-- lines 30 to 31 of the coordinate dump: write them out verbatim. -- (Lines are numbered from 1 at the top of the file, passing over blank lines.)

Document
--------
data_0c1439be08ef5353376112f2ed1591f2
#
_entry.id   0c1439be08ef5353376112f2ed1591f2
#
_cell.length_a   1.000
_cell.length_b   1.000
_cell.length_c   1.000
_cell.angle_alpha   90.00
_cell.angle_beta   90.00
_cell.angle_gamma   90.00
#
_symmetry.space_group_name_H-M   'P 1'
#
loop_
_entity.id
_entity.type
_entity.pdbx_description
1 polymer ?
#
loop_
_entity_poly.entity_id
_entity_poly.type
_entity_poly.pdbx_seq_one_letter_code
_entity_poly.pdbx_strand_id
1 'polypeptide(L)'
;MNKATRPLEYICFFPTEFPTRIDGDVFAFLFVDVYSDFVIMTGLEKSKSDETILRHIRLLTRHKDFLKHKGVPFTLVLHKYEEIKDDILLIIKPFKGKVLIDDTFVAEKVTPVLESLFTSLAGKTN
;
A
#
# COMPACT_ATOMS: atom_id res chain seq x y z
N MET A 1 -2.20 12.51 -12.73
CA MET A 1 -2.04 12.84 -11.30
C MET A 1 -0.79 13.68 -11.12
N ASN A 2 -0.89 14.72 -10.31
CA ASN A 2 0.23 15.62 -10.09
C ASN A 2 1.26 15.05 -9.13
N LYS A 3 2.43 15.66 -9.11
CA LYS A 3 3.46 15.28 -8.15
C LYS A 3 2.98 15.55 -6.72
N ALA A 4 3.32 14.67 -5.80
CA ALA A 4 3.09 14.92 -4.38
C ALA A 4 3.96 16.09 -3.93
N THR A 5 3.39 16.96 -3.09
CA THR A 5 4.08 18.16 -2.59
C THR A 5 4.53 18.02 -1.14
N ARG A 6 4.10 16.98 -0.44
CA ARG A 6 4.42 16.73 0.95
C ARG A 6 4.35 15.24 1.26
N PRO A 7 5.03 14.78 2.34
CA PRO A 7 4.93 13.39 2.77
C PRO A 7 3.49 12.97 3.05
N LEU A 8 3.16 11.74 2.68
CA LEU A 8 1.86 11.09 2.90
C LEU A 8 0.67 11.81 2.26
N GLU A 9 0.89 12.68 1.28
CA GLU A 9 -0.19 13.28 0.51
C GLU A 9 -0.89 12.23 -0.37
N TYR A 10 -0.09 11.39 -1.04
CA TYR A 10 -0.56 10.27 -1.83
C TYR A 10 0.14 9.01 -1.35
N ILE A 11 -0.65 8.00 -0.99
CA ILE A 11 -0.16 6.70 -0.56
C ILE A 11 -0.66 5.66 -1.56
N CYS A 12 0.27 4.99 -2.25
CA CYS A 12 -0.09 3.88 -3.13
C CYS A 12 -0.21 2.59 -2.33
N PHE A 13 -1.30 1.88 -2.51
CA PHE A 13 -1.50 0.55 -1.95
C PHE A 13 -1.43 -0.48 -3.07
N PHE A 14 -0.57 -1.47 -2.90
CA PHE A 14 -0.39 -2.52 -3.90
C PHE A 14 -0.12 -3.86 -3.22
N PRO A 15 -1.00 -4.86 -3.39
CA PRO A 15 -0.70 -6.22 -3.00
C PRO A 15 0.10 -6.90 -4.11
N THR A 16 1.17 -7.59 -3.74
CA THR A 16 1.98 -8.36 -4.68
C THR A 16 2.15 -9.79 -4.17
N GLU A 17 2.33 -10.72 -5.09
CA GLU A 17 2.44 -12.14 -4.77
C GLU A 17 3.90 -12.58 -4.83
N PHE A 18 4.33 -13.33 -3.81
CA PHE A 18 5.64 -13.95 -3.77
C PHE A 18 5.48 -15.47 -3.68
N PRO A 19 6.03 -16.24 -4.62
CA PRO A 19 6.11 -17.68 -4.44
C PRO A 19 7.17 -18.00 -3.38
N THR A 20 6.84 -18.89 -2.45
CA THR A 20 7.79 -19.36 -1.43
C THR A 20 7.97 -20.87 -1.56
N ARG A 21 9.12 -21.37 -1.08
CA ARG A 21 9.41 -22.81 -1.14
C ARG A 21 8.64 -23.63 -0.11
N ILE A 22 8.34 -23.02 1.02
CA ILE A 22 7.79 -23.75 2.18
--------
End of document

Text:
# COMPACT_ATOMS: atom_id res chain seq x y z
N MET A 1 -2.20 12.51 -12.73